Robert F. Sweeney, 72, who served 25 years as the first chief judge of the Maryland court system that deals with traffic violations, landlord-tenant disputes and a variety of criminal misdemeanors, died of leukemia July 17 at Greater Baltimore Medical Center.
In 1971, Judge Sweeney was appointed chief judge of Maryland's newly created statewide district court system, a reform measure that replaced a collection of people's courts, justices of the peace and trial magistrate courts that had existed since colonial times. He retired in 1996 as the chief of a judicial system that had grown to include 99 trial judges sitting in 103 courtrooms in all parts of Maryland. More than 2 million cases are filed in the Maryland district courts each year, and approximately 600,000 result in contested trials.
During his years at the helm of the Maryland district courts, Judge Sweeney pushed for the construction of courthouse facilities and the appointment of qualified judges, and he worked to bring legal uniformity to the judicial system that most directly affects the majority of Maryland residents.
A lifelong resident of Baltimore, he graduated from Loyola College in his home town and received his law degree at the law school of the University of Baltimore. He was a sales executive for Crown Central Petroleum Corp. before he entered a private law practice in Baltimore in 1958.
In 1959, the future judge was magistrate of the Housing Court of Baltimore City, a tribunal whose jurisdiction included housing, fire, sanitation and zoning laws and weights and measures regulations. In this capacity, he instituted a housing clinic to instruct slum dwellers who appeared as defendants in his courtroom in techniques of living in an urban community.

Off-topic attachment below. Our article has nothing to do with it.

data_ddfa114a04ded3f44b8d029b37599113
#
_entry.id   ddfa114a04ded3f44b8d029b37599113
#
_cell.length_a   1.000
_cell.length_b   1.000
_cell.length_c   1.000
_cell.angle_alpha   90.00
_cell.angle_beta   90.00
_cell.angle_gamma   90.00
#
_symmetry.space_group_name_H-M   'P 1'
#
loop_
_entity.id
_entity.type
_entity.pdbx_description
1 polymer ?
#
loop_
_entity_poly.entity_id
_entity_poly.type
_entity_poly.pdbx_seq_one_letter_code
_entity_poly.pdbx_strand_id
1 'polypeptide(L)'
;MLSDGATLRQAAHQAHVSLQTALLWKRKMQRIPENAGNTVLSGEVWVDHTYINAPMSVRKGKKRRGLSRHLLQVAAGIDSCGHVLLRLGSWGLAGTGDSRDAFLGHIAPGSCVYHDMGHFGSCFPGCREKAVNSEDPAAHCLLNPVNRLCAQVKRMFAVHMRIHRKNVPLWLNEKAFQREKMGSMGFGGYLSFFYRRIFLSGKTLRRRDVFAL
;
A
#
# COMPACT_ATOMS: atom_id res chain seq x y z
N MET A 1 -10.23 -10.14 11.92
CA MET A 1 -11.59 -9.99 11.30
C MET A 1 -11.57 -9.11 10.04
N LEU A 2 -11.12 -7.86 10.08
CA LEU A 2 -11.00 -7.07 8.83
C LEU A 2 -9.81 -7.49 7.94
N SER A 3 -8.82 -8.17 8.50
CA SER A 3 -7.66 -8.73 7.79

He became a Maryland assistant attorney general in 1961, and in 1964 was named chief of the criminal division of the Maryland attorney general's office. He was appointed deputy attorney general of Maryland in 1966. In that capacity, he was legal adviser to almost every agency and commission of the state government, and he appeared on behalf of the state in hundreds of cases in state and federal courts, including four cases before the U.S. Supreme Court.
In addition to his judicial work, Judge Sweeney was an energetic public speaker. During the last decade, he had more than 500 addresses in all parts of Maryland on a variety of topics, including lectures at colleges and universities on political science and judicial service. In 1995, he delivered the annual George Washington's Birthday Address to the Senate of Maryland in the old Senate chamber.
He was honored by the Maryland State Bar Association at a special luncheon in 1996 for his 25 years of service as chief district court judge. In 1997, ground was broken in Annapolis for a new district courthouse to be named the Robert F. Sweeney District Court Building.
His wife of 43 years, Elizabeth Lee Andrews Sweeney, died in 1996.
Survivors include two children and six grandchildren.